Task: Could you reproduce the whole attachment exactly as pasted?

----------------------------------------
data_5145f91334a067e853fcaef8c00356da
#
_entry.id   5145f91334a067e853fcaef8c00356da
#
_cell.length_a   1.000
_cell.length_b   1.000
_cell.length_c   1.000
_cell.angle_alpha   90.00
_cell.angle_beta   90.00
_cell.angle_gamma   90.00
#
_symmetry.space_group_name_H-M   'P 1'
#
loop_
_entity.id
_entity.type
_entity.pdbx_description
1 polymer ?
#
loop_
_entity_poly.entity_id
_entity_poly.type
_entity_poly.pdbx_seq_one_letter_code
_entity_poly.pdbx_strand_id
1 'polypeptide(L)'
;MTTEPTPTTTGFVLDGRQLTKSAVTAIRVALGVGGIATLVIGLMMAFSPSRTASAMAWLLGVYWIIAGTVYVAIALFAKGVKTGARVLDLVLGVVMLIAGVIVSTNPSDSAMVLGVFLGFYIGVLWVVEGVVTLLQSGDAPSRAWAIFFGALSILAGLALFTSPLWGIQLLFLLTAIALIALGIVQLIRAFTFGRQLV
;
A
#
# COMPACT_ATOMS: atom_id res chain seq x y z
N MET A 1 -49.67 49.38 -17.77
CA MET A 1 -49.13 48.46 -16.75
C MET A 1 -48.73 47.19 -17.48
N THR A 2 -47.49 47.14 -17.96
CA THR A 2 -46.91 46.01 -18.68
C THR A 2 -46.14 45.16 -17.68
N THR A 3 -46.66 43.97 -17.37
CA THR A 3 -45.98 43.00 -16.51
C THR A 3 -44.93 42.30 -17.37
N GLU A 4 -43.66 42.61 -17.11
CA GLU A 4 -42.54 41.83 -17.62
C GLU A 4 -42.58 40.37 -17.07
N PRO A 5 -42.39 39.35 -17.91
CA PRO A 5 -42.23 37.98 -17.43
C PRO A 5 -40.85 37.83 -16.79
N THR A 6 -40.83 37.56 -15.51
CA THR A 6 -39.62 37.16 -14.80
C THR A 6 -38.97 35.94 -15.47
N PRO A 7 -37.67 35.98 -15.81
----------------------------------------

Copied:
data_5145f91334a067e853fcaef8c00356da
#
_entry.id   5145f91334a067e853fcaef8c00356da
#
_cell.length_a   1.000
_cell.length_b   1.000
_cell.length_c   1.000
_cell.angle_alpha   90.00
_cell.angle_beta   90.00
_cell.angle_gamma   90.00
#
_symmetry.space_group_name_H-M   'P 1'
#
loop_
_entity.id
_entity.type
_entity.pdbx_description
1 polymer ?
#
loop_
_entity_poly.entity_id
_entity_poly.type
_entity_poly.pdbx_seq_one_letter_code
_entity_poly.pdbx_strand_id
1 'polypeptide(L)'
;MTTEPTPTTTGFVLDGRQLTKSAVTAIRVALGVGGIATLVIGLMMAFSPSRTASAMAWLLGVYWIIAGTVYVAIALFAKGVKTGARVLDLVLGVVMLIAGVIVSTNPSDSAMVLGVFLGFYIGVLWVVEGVVTLLQSGDAPSRAWAIFFGALSILAGLALFTSPLWGIQLLFLLTAIALIALGIVQLIRAFTFGRQLV
;
A
#
# COMPACT_ATOMS: atom_id res chain seq x y z
N MET A 1 -49.67 49.38 -17.77
CA MET A 1 -49.13 48.46 -16.75
C MET A 1 -48.73 47.19 -17.48
N THR A 2 -47.49 47.14 -17.96
CA THR A 2 -46.91 46.01 -18.68
C THR A 2 -46.14 45.16 -17.68
N THR A 3 -46.66 43.97 -17.37
CA THR A 3 -45.98 43.00 -16.51
C THR A 3 -44.93 42.30 -17.37
N GLU A 4 -43.66 42.61 -17.11
CA GLU A 4 -42.54 41.83 -17.62
C GLU A 4 -42.58 40.37 -17.07
N PRO A 5 -42.39 39.35 -17.91
CA PRO A 5 -42.23 37.98 -17.43
C PRO A 5 -40.85 37.83 -16.79
N THR A 6 -40.83 37.56 -15.51
CA THR A 6 -39.62 37.16 -14.80
C THR A 6 -38.97 35.94 -15.47
N PRO A 7 -37.67 35.98 -15.81